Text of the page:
Utah’s New Senator And The Intellectual Decline Of LDS Conservatism

In Sunday’s New York Times, legal scholar Jeffrey Rosen’s profile of newly-elected Utah Senator Mike Lee had the alarmist tone of the newly initiated: Rosen painted Lee as a “radical Constitutionalist” whose views “appear to be inspired” by the writings of Cleon Skousen, a controversial Mormon arch-conservative once little known outside of LDS circles but now made legendary by Glenn Beck.

(None of this, by the way, was news to readers of RD, where we’ve been covering the Skousen-LDS-Constitution-Tea Party phenomenon for more than a year.)

Lee hails from a connected LDS political family that includes the Udalls and from an intellectual legacy that would view Skousen more as an avuncular figure of Mormon folk thought than as a credible source on governance, but his campaign was more evocative of Skousen than his own father, Rex Lee (1935–1996). Lee the father was a University of Chicago-trained jurist, founding dean of the Brigham Young University Law School, and Solicitor General of the United States under Reagan. A conservative, to be sure. A legal advocate capable of cagey instrumental reasoning in the service of an anti-progressive agenda, as in his work against the Equal Rights Amendment. But also, in his own way, urbane and pragmatic, and capable of an irreverent wisecrack, as those of us who attended Brigham Young University during his university presidency remember.

Does Lee take Skousen seriously or was he reacting to the current political environment?

Lee may have earned his “radical Constitutionalist” label with campaign promises to reject any legislation that he “can’t justify based on the the text and original understanding of the Constitution” as well as his pledges to abolish various federal departments and agencies, repeal the healthcare bill, and support state “nullification” of federal laws. He even characterized the 70% of Utah land protected as federal wilderness as occupied territory.

Clearly, the Mike Lee for Senate campaign was designed to appeal to the deeply held feelings of LDS people who do take Skousen seriously. Lee’s campaign secured an endorsement from Cleon Skousen’s son Paul. It implicitly and explicitly appealed to Mormon folk doctrine sacralizing the US Constitution and prophesying its latter-day endangerment. And in his victory speech, Lee even hailed the “sovereign state of Utah.” Yikes.

But Lee himself should know better than to buy into the revanchist mythologizing of the Constitution and its framers espoused by Skousen and his followers.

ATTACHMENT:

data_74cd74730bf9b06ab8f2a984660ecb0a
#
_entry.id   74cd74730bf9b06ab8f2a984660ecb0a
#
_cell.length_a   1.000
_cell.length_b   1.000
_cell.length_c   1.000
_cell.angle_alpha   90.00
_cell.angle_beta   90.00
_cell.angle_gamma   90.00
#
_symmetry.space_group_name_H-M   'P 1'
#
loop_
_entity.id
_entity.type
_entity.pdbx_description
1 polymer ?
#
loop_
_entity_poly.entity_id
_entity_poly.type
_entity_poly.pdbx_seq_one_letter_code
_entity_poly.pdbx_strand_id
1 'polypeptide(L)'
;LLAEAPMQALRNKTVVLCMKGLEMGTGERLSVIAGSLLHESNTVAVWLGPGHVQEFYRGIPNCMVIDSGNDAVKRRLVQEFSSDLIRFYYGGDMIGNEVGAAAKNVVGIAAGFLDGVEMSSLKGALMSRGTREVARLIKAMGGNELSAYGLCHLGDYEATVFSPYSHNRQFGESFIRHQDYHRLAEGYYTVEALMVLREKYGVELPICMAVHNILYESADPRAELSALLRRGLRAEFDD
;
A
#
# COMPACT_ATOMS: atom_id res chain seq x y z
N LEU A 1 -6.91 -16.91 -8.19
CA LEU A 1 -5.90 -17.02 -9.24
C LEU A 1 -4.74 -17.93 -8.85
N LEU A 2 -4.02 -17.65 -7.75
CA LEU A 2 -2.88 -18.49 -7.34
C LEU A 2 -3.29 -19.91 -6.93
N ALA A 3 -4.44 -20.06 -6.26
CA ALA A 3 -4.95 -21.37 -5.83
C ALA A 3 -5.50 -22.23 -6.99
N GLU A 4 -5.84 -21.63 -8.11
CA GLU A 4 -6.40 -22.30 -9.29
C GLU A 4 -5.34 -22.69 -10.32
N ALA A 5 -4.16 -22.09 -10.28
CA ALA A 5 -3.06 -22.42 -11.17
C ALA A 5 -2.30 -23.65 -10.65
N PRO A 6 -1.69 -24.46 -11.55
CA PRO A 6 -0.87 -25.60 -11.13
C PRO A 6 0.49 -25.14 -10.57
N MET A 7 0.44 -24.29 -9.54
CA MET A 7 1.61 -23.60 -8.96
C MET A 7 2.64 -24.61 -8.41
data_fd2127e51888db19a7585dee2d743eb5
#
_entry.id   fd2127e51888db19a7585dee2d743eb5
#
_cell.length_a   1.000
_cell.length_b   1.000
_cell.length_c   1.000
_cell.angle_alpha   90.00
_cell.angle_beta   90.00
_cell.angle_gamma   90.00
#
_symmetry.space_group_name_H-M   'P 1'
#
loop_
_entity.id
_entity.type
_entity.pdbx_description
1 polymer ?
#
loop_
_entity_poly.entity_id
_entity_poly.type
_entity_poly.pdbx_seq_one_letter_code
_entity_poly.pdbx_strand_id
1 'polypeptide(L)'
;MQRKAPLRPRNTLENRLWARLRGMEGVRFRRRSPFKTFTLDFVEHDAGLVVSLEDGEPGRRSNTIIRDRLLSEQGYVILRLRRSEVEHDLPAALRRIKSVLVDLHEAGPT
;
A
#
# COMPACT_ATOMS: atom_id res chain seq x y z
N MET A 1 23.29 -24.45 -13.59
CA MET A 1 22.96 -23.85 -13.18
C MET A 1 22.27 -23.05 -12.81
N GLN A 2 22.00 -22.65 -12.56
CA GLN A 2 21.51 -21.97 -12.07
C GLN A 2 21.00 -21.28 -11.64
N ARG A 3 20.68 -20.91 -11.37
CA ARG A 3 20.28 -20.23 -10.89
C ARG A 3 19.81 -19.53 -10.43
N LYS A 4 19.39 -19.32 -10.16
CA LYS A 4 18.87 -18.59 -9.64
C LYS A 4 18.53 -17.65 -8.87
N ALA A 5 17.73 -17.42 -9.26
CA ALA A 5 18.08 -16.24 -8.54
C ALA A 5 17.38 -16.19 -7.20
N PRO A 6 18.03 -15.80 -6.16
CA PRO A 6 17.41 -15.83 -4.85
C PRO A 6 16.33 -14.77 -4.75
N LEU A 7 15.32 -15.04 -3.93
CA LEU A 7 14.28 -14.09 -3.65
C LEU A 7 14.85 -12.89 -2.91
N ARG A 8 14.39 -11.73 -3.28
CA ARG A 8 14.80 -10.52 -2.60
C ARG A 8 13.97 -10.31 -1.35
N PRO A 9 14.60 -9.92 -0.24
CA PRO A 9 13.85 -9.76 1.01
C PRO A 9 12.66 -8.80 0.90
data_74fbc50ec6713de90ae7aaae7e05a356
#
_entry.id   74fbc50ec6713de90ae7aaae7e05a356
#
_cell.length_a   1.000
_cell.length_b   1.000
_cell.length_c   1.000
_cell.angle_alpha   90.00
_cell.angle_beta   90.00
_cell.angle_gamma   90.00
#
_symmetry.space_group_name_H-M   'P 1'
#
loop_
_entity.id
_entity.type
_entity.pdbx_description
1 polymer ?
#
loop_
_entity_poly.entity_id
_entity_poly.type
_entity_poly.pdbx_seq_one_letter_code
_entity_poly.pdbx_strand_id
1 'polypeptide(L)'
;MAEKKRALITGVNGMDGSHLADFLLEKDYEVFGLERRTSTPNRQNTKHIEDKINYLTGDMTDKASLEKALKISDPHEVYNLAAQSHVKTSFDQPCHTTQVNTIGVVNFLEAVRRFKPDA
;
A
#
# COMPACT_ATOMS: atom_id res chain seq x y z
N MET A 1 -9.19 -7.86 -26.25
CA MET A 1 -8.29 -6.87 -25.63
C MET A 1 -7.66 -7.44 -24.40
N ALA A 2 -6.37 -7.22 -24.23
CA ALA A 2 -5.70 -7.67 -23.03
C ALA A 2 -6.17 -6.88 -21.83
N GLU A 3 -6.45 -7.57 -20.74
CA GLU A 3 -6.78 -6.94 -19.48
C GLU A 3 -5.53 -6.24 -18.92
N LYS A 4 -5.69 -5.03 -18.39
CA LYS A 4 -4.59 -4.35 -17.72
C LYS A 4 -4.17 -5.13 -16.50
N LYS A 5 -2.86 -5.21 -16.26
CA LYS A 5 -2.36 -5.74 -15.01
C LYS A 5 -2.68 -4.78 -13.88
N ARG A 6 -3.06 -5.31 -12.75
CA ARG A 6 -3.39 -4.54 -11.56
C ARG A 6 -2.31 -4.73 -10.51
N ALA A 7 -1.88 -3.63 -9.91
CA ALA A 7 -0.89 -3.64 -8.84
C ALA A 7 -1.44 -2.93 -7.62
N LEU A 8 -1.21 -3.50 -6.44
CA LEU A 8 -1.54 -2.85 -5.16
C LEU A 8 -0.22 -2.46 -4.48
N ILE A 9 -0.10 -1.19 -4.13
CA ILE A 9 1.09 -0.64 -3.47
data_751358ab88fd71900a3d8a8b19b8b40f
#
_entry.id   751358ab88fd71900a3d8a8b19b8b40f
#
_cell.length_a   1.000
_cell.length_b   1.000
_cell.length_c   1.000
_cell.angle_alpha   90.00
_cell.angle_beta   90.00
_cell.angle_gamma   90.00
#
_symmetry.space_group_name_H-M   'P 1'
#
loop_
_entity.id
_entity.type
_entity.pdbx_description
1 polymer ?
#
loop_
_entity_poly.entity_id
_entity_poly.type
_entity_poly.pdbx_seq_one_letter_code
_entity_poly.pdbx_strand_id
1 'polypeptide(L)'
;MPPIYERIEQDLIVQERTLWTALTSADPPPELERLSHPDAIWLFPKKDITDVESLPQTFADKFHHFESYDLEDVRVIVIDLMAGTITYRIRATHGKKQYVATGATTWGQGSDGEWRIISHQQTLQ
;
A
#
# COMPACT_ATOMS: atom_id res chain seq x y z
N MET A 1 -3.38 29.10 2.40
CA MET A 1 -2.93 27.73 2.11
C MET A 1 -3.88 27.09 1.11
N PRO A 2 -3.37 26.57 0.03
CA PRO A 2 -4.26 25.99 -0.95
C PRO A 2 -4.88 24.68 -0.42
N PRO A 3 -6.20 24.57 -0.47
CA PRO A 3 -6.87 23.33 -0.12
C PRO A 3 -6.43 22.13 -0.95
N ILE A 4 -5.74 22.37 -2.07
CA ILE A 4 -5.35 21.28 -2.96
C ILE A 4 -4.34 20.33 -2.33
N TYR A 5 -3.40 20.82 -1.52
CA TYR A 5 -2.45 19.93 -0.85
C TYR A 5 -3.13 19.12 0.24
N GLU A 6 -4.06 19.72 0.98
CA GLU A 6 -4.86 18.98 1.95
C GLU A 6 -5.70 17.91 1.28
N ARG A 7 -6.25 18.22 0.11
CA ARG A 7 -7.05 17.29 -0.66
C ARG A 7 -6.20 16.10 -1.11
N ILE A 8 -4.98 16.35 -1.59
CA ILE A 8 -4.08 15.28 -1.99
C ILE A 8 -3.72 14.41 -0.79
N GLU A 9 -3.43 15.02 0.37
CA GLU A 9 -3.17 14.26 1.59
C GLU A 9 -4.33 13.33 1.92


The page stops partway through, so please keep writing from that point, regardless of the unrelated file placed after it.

I’m holding in my hand his father’s book A Lawyer Looks at the Constitution (1981), which was published the same year as Cleon Skousen’s 5,000 Year Leap (now a bestseller, thanks to promotion by Beck). The two make for a striking comparison.

Skousen, the former FBI man and police chief, was aggressively inventive, ideological, and amateurish in his amalgamated worship of the Founding Fathers (misremembered as devout Christians), the family, and the free market. Lee offered by contrast a modest, measured, reasoned, and footnoted account of the Constitution’s design and implementation in the branches of government.

Sadly, that modest, educated, reasoned tone has gone missing from LDS conservatism in the wake of the Skousen-Beck revival, a revival Mike Lee has both profited from and promoted.

Compare the views of Rex Lee and Mike Lee on the powers of government.

Arguing that the Constitution did not specifically establish government agencies but did “contain language” suggesting their necessity, Rex Lee in 1981 recognized there was “no consensus” among voters on which agencies deserved elimination and that thus “the more practical goal, therefore, is not to eliminate the bureaucracy, but to make it more responsive and perhaps to make its judments subject to closer judicial scrutiny.”

Speaking last year to a gathering in Draper, Utah, Mike Lee framed all government agencies as an infringement on freedom, saying, “Whenever government acts in any degree it does so at the expense of individual liberty [and] at the expense of the states.”

It’s a rigid worldview that has little space for the facts of history—like the fact that the US Constitution was, as Thurgood Marshall put it, “defective from the start” because the Founders opted to protect slavery and sacrifice the rights and liberties of thousands upon thousands of African-Americans and Native Americans to political expediency. Or the fact that concerted federal action has played a substantial role in the enforcement of the rights of women and people of color.

The Skousen-ish worldview Lee appeals to has been decried even by conservative-leaning Brigham Young University political science professors, who describe it as “lacking in substance and scholarly research” and smacking of “anti-intellectualism” and compare its adherents’ preference for “proof-texting” and “quote listing” over reasoned analysis to a predilection for “Twitter” or “video games.”

And the ascendancy of Skousen-style thinking represents a retreat from the pragmatic, compassionate, pluralistic thinking and call for careful policy making modeled by LDS Church leaders in their recent statements on matters such as immigration.

The real pity here for LDS folks is the loss of nuance, sophistication, and substance in just one generation of LDS conservatism. Mike Lee won by appealing not only to Utah voters’ unfailing preference for multi-generational Mormon power brokers, but by playing to a Beck-Skousen conservatism that would freeze the Founders and Constitution in some mythical originary moment of Anglo-Saxon Christian genius and worship them. Like idols.

 

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Joanna Brooks is the author of The Book of Mormon Girl: A Memoir of an American Faith (Free Press / Simon & Schuster, 2012) and a senior correspondent for Religion Dispatches.